This could lead to less innovation at exactly the time when the sector will need to be coming up with creative solutions to the innumerable problems faced by the growing number of homeless people in London.

An attack on mixed income communities

The Government has announced an attack on mixed income communities.

The previous coalition government certainly showed no interest in the idea of building or maintaining mixed income communities. This logic is now being pushed further and we are witnessing an all out assault.

The Government will:

  • Force local authorities to sell council housing in richer areas
  • Continue to squeeze the local housing allowance
  • Cap the total amount of benefits a household can receive at £23,000 pa

The combined impact of these policies will be that deprivation will be more concentrated in certain areas and there will be fewer mixed income communities.

This all comes at a time when academics in America are finding more and more evidence that growing up in mixed income communities is good for children in low income households.

Of course, under New Labour there were legitimate criticisms that the rhetoric of ‘mixed communities’ was far more often used to justify destroying social housing than to help poorer people to live in richer areas.

What Lawrence Katz and others are looking at is slightly different. They found that children in poor households who grow up in richer areas do better in a number of ways than children in poor households who grow up in poor areas.

every extra year of childhood spent in a low-poverty environment appears to be beneficial

This is true for different races and genders. Similarly, they found that children who moved to poorer areas, did less well as adults than those who stayed in richer areas.

This is not to say that poverty is inevitable. However, it does appear that it’s better to be poor in a mixed income neighbourhood than to be poor in a poor neighbourhood.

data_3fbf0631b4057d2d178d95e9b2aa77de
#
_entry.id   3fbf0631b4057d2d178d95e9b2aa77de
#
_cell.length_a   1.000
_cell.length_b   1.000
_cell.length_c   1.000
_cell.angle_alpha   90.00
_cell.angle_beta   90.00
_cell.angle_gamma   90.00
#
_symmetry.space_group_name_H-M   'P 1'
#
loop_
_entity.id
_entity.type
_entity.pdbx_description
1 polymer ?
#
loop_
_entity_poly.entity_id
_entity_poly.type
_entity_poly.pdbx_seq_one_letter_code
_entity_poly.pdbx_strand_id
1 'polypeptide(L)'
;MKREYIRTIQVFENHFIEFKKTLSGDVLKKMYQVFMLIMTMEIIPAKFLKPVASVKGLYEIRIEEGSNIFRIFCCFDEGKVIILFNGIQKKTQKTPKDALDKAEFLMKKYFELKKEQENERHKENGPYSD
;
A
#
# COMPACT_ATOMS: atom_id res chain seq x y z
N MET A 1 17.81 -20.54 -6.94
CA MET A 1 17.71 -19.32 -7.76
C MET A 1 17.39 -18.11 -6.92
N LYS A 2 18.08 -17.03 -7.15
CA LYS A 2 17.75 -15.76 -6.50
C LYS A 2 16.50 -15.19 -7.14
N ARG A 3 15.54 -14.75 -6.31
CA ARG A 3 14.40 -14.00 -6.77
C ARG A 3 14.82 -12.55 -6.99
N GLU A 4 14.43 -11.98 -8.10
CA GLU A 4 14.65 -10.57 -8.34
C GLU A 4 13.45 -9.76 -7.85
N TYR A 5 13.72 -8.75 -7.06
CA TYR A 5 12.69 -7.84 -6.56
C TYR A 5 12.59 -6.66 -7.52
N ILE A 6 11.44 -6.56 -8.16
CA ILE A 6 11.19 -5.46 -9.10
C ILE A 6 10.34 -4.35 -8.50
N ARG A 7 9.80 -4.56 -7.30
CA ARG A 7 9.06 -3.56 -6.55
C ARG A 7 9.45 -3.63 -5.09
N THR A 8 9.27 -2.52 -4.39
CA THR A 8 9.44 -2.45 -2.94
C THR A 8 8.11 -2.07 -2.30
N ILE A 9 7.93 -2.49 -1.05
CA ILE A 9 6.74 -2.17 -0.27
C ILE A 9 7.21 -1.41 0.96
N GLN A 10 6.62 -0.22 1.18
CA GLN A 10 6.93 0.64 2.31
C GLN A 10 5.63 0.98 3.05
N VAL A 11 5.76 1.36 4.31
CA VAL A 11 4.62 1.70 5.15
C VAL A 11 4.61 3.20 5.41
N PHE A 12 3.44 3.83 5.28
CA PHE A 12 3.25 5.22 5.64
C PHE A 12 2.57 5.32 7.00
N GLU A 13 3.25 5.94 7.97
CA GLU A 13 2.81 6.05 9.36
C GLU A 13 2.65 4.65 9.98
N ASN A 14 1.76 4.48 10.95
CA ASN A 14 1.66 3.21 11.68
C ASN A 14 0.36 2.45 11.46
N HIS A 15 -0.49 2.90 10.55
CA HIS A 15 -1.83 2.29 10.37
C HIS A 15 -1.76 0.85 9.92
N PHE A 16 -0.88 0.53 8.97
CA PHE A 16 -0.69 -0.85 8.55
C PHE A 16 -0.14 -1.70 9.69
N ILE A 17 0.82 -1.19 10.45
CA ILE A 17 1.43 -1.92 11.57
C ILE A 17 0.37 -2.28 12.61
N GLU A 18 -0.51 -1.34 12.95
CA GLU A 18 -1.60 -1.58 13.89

Housing and neighbourhood policy should aim to be part of eradicating poverty. While poverty is still a feature of our country, housing and neighbourhood policy should aim to make sure that as many poor children as possible can grow up in richer areas. The Government is failing to do this. What’s the phrase for the opposite of evidence based policy?

Expensive houses or really expensive houses?

Houses are getting more and more expensive in the UK.

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Expensive houses in London are getting more expensive at a fast rate

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Expensive houses in inner London are getting more expensive at an even faster rate.

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The gap between the cost of the more expensive houses and averagely priced houses is getting bigger and bigger in London, while it is quite stable in other parts of the country.

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Similarly, the gap between how much an average home costs and how much a cheaper home costs is getting bigger and bigger in London, but not in other regions.

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What’s going on here? It’s partly a matter of not enough homes being built. If there were more homes being built in London then house prices would not go up so quickly.

However, is there something else at work here? Larry Summers has argued that the rich countries are experiencing ‘secular stagnation‘. Economies with low interest rates and low growth rates don’t offer investors many places to put there money. It’s perhaps to be expected that in these circumstances rich people from around the world invest their money in property in inner London.

Are there slums in the UK?

Do slums exist in the UK? It’s more complicated than that.

Peter Marcuse’s blog has a ‘critical discussion’ on the nature and role of slums. This lead me to ask whether there are slums in the UK, or, more specifically, whether housing in poorer parts or areas of the UK is of substantially worse quality that in richer parts.

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Many people’s initial reaction to this would be to say of course housing in poorer areas is of a worse quality than in richer areas.

It’s certainly true that, as this chart shows, the poorer the area the more likely it is that housing will have damp.

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However, if we look at a different wider measure of housing quality (the decent homes standard), the picture is more complex.

There are a similar percentage of homes that don’t meet the decent homes standard in the poorest areas of the UK as there are in areas of average wealth.

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The picture gets still more complex if we look at a different way of dividing areas, not by wealth but by whether they are urban or rural.